The problem for me is that after all while, the production begins to feel like a lot of noise without enough substance to back it up. When I say “substance” I don’t mean that the play suffers for a lack of heavy social themes. Hitchcock’s original film was meant as an entertainment and there’s no reason why we should deny ourselves that kind of artistic pleasure just because we’ve stepped into a theater. But the language in Barlow’s script isn’t particularly funny on its own and it feels as though director Robert Walsh is being forced into finding ways to make up for the lack. Take a moment of acting gymnastics in an early scene at a crowded train station where actors Melendy and Kuttner simultaneously portray a newspaper boy, the conductor, a passing policy officer and two travelers on the train. The broadness of how the two are playing the characters and the rapid-fire energy they use to spring from character signifies that we’re supposed to be finding this scene farcical. But what exactly is the joke? That they’re swapping hats as they swap characters? Shouldn’t there be more to it to earn the laugh? I realize that this might be seen as knit picky, but I think it speaks to an issue with the production where rather than scenes being funny, they signify that something funny is happening.
It feels like a waste because the acting company is clearly game for the kind of high-stakes farce that the production wants to be. There’s a degree of archness that everyone brings to their characters, (Except for Wheeler whose character functions as the straight man in all of the absurdity). Everything is pitched just a bit higher to generate that madcap energy, but again it feels like the company is doing so to make up for what’s not in the script and it occasionally forces the performances to go a bit too broad. Watching this production, I was reminded that last year Melendy gave a brilliant comedic performance in Centastage’s Noir Hamlet as the title character. I bring that up in part because I think Noir Hamlet was attempting something similar to The 39 Steps by riffing on a classic genre to absurd comedic ends, but also because I look to it as proof that with stronger material the actors could really make this type of show sing (granted the other actors weren’t in Noir Hamlet, but they’ve been brilliant elsewhere).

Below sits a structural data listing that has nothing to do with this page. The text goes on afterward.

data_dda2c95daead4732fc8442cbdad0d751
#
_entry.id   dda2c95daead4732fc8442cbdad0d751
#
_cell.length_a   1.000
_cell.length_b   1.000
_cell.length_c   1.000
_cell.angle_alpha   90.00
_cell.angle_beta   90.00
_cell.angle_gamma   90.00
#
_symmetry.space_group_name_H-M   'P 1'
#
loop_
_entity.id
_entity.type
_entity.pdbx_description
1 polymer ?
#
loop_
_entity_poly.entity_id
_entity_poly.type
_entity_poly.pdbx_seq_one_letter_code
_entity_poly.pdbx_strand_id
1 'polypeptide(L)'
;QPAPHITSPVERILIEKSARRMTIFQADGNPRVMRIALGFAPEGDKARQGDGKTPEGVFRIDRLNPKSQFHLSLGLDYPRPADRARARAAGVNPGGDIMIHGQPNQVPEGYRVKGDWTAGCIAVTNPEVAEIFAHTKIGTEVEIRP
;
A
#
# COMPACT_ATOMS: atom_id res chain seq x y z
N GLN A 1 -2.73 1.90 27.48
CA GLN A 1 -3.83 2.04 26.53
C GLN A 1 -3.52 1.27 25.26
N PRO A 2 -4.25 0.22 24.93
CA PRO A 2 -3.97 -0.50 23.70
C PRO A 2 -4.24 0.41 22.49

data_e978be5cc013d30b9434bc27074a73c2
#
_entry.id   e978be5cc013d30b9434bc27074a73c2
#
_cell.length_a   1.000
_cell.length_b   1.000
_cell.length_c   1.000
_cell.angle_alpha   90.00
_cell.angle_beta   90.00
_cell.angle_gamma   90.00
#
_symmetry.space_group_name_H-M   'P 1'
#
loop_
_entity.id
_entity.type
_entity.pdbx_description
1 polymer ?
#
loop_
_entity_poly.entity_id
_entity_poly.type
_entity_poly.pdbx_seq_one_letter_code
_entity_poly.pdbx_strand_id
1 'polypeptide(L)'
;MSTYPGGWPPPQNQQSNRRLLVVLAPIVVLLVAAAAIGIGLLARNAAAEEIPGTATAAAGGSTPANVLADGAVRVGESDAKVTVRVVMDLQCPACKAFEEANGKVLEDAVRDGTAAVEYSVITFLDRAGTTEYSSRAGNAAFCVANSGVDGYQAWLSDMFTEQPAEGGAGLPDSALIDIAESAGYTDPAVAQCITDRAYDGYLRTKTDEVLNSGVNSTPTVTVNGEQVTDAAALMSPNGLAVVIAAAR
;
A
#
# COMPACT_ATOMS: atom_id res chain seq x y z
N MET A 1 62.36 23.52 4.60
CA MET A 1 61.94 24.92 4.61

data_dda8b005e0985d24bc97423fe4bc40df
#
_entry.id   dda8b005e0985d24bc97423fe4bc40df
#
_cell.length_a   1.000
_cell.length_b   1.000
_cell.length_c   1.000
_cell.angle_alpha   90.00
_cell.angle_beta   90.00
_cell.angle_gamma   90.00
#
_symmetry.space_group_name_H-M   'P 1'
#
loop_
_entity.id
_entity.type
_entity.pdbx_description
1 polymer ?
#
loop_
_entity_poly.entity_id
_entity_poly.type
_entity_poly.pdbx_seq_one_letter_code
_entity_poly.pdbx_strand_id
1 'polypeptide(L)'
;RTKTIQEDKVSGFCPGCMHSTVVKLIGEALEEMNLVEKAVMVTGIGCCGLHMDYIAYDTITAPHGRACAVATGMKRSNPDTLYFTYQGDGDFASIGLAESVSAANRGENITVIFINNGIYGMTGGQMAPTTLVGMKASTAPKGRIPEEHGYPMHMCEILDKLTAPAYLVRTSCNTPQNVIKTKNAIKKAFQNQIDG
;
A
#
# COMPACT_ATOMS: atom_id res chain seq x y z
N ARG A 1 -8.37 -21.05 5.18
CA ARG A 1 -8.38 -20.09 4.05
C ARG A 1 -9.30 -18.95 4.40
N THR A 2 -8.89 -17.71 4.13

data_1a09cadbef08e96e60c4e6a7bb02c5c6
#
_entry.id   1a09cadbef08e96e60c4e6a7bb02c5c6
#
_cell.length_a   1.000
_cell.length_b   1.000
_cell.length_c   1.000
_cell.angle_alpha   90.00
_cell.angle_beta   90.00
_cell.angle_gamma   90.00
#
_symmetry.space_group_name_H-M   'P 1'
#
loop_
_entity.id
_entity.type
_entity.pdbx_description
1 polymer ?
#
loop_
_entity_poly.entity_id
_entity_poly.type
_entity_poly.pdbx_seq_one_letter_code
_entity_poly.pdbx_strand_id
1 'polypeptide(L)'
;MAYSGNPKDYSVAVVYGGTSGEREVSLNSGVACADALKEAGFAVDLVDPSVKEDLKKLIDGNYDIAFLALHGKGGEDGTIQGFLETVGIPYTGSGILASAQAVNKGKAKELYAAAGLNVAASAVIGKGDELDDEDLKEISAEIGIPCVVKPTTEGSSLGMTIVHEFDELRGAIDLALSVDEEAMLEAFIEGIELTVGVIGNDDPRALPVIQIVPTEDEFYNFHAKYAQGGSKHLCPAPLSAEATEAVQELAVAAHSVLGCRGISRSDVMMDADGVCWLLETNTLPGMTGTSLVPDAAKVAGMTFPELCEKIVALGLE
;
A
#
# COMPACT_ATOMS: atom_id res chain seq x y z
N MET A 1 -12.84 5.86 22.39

It’s worth pointing out that I think that the audience around me was a bit more willing to go with the production. Certainly, they laughed more than I did in the early scenes. But I also think that even the most vocal among them began to disengage as the play enters its home stretch. Hitchcock’s original film was under ninety minutes, while this runs closer to two hours. Given the loose nature of the plot you can’t help but wish that there had been some way to trim a couple of scenes.
One of my favorite lines from a play comes from Sam Shepard’s True West (which Gloucester Stage presented last year). The two brother characters are arguing over a screenplay that they’re writing and in a moment of frustration one shouts to the other “It’s not a film it’s a movie.” I’d like to think that I’m the kind of consumer who doesn’t make those sorts of distinctions, that I can enjoy a broad spectrum of entertainment. But for me to do so, it needs to be based on a rock-solid foundation. There’s a lot of energy in Gloucester Stage’s The 39 Steps, but in service of what?
The 39 Steps is presented by Gloucester Stage Company July 5-28, 2019.
For tickets and information, visit their website at: www.gloucesterstage.com